Evidence base

There is a growing body of evidence and expert opinion to suggest that a comprehensive and systematic approach to social and emotional wellbeing in educational settings may be associated with improved behaviour, higher academic achievement and better health outcomes.  

These benefits may persist beyond the years of schooling, to be reflected in more positive health and social outcomes in adulthood.  

Support for this premise comes from literature across a range of disciplines, including education, sociology, psychology and health promotion.  

The best evidence exists for sustained and integrated approaches (over a year or more) that combine a focus on the development of social and emotional skills through the curriculum and pedagogical practices, as well as an emphasis on creating supportive learning environments.

Response Ability Articles

The following articles and conference papers have been authored by the Response Ability project team, some in collaboration with members of our Advisory Group or other partners.  They summarise information about the development of the project, its evidence base and evaluation.

Kay-Lambkin, F., Kemp, E., Stafford, K. and Hazell, T. (2007). Mental Health Promotion and Early Intervention in Early Childhood and Primary Settings: A Review.  Journal of Student Wellbeing, 1: 31-56.  Download PDF

Stafford, K., Moore, C., Foggett, K., Kemp, E. and Hazell, T. (2007). Proving and Improving: Exploring the links between resilience, behaviour and academic outcomes.  Proceedings of the Australian Association for Research in Education (AARE) ConferenceDownload PDF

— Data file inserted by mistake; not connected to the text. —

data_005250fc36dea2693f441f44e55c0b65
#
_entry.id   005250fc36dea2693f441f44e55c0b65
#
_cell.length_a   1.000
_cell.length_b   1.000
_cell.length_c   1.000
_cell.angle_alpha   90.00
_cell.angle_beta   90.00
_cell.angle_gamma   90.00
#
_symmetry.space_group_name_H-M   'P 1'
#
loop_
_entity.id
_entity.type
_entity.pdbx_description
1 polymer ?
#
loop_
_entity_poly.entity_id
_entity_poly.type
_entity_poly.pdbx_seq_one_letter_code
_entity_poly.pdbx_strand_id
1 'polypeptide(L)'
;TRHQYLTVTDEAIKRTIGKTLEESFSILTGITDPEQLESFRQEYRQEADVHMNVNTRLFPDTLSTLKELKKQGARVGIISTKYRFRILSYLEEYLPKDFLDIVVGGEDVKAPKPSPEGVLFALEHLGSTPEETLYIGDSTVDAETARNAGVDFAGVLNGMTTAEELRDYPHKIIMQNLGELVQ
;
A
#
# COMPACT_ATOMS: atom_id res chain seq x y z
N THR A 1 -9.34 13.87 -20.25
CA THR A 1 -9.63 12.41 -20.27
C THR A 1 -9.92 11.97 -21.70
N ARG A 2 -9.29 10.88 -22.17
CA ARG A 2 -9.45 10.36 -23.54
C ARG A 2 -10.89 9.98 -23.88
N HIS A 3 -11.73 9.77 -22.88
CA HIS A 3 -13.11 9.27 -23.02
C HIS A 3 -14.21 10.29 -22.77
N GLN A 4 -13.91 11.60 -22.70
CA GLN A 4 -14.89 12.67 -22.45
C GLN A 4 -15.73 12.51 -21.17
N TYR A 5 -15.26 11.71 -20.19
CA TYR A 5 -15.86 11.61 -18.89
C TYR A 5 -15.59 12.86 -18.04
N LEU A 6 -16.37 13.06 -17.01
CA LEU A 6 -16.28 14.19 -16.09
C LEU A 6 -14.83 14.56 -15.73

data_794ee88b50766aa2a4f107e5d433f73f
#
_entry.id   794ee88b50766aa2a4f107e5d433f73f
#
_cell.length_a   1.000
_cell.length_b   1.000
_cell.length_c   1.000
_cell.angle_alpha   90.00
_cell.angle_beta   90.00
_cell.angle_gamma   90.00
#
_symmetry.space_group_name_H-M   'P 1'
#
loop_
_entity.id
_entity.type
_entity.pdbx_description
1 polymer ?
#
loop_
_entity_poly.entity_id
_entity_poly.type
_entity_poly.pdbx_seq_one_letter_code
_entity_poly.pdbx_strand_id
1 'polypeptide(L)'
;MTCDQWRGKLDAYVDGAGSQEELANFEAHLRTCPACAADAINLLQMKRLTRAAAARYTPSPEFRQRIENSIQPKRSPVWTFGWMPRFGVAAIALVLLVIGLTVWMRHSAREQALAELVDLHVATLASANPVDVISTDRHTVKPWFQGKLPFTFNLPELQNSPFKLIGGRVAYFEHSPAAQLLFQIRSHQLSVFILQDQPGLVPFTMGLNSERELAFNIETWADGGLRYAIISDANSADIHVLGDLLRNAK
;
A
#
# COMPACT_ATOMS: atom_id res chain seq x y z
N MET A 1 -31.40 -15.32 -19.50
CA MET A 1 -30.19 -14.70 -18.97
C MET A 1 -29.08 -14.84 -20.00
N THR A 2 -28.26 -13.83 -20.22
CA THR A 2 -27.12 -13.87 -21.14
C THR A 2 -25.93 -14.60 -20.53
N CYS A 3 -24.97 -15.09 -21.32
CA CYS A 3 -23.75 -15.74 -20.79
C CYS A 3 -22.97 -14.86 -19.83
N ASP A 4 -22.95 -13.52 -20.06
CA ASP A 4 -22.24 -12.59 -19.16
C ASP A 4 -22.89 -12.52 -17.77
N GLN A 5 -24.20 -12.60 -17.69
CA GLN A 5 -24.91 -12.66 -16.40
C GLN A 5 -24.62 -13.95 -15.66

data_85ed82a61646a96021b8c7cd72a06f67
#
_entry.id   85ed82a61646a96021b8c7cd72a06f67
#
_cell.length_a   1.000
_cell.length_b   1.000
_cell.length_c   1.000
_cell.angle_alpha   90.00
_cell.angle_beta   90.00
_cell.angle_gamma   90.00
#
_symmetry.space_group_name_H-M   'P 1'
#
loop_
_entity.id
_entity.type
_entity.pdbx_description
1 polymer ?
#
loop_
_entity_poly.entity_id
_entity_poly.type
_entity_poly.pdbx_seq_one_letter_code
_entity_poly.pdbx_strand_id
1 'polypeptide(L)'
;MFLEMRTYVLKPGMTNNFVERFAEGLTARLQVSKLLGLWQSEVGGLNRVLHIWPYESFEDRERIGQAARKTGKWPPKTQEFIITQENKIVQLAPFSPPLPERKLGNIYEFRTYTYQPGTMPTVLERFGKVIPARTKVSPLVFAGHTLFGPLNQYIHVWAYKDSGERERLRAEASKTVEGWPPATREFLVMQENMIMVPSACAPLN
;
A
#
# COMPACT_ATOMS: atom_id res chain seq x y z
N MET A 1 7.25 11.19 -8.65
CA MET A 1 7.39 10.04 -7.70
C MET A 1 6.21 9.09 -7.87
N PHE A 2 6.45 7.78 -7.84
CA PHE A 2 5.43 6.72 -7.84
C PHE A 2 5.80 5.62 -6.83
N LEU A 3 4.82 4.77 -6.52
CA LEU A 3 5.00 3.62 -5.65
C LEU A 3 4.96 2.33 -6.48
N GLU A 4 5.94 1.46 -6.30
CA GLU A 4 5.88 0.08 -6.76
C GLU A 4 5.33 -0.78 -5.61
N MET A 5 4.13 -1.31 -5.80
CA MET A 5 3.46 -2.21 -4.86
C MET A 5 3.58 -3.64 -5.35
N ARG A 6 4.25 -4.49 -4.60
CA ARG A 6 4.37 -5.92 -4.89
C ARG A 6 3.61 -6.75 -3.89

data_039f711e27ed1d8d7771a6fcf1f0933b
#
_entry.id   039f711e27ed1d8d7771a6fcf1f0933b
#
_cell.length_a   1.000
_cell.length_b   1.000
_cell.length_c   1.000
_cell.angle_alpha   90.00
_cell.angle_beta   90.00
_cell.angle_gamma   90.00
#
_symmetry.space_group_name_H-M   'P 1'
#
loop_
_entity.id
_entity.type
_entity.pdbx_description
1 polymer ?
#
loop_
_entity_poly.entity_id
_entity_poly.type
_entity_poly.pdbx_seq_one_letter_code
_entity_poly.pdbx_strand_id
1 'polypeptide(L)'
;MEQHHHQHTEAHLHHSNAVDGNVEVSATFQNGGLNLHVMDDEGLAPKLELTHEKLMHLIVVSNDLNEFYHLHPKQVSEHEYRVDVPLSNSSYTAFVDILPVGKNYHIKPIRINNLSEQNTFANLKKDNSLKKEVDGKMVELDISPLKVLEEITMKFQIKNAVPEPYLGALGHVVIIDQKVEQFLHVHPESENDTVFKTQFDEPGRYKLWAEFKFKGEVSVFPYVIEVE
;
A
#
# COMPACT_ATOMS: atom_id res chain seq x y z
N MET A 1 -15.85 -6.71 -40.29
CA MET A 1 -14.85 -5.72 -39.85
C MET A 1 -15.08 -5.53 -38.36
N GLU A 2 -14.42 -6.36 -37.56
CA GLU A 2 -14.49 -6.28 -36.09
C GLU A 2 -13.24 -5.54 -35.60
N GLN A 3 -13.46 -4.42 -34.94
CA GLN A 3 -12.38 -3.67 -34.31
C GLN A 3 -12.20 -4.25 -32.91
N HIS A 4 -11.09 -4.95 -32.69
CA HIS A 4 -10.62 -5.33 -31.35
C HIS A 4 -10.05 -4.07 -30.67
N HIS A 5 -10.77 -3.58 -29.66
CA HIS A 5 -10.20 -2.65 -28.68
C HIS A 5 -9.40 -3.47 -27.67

Hazel, G. and Vincent, K. (2005). Adolescents' Social and Emotional Wellbeing: Finding a place in teacher education. Education Connect, 3: 3-9.  Download PDF

Allen, J. and Vincent, K.  (2005).  Journeys: Supporting innovation in teacher education throughout Australia.  Proceedings of the Australian Association for Research in Education (AARE) Conference.  Download PDF

Vincent, K., Hazell, T., Allen, J., and Griffiths, T.  (2005).  New Times, New Teachers: Valuing Social and Emotional Wellbeing in Teacher Education.  Proceedings of the Australian Teacher Education Association (ATEA) Conference.  Download PDF

Weatherby-Fell, N. and Vincent, K. (2005). Social and emotional wellbeing in teacher education: Reflections by early career teachers. Proceedings of the Australian Teacher Education Association (ATEA) ConferenceDownload PDF